Heartworm treatment in dogs has come a long way in the past decade.
So your dog has tested positive for heartworms.
What next? We’ve learned much about treating dogs successfully for heartworms. But not everything you read online can be relied upon.
Every dog in the 48 states should be tested yearly for heartworms. It involves a blood test that is done in our clinic and only takes a few minutes. If the test is negative then it’s important to put Fido on a good heartworm prevention program. But what if he’s positive?
First, know that most cases of heartworms in dogs can be treated.
In fact, if no symptoms are present, we can successfully treat 95% of positive dogs. Treatment here at our clinic involves preliminary lab work including blood chemistries and chest radiographs (x-rays) to evaluate both the heart and the organs we depend on to process the medicine used to treat and kill the heartworms. Then, depending on the individual case, special injections will be given in the large muscles in the back that will poison the worms over several days. Two injections are usually given 24 hours apart. In some cases, this treatment will be split into two sessions, a first session involving only one injection, followed in a month by a second session where two injections are given. This depends upon the condition of the pet and whether we feel that the disease is more advanced in that patient.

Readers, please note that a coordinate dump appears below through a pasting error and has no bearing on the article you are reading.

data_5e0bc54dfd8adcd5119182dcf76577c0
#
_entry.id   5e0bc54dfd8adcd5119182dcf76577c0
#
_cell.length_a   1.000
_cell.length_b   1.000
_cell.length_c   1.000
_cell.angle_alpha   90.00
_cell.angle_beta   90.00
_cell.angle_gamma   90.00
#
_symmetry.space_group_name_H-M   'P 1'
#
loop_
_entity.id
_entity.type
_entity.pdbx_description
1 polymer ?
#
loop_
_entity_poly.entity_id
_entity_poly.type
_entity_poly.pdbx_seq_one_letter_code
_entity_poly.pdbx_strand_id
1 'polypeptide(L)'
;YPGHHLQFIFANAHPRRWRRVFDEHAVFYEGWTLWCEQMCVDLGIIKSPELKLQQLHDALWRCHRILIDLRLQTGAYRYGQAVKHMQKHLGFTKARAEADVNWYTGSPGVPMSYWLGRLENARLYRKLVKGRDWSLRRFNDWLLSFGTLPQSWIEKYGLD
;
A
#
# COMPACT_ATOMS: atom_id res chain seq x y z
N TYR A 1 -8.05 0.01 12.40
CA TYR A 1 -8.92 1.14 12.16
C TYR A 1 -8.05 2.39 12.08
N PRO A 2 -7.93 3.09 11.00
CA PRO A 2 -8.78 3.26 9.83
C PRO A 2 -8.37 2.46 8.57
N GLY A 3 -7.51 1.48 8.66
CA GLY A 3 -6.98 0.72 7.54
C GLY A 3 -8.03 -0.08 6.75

Once treatment is finished, rest is essential for several weeks. This allows the body to process the dead, decaying worms to remove the debris from the lungs. Finally, another heartworm test will be given about 4 months post treatment to be sure all worms have died.
Now… about so called “slow kill” methods.
We do NOT recommend this cheaper, beating-around-the-bush-type treatment. And neither does the American Heartworm Society, the foremost authority in heartworm disease and treatment in the U.S. This is because the longer the worms are allowed to remain in the heart, the more permanent damage they can cause in the pulmonary blood vessels. Waiting for the worms to die for multiplied months through a slow kill approach can cause changes in those vessels that cannot be reversed and may cause circulatory disease and loss of the pet.
So, the take home:
Test your dog yearly. Keep Fido on a good reputable heartworm prevention. And please call us at The Rannals Small Animal Hospital at 903-839-7235 for any questions. Heartworm treatment in dogs can be successful if properly done.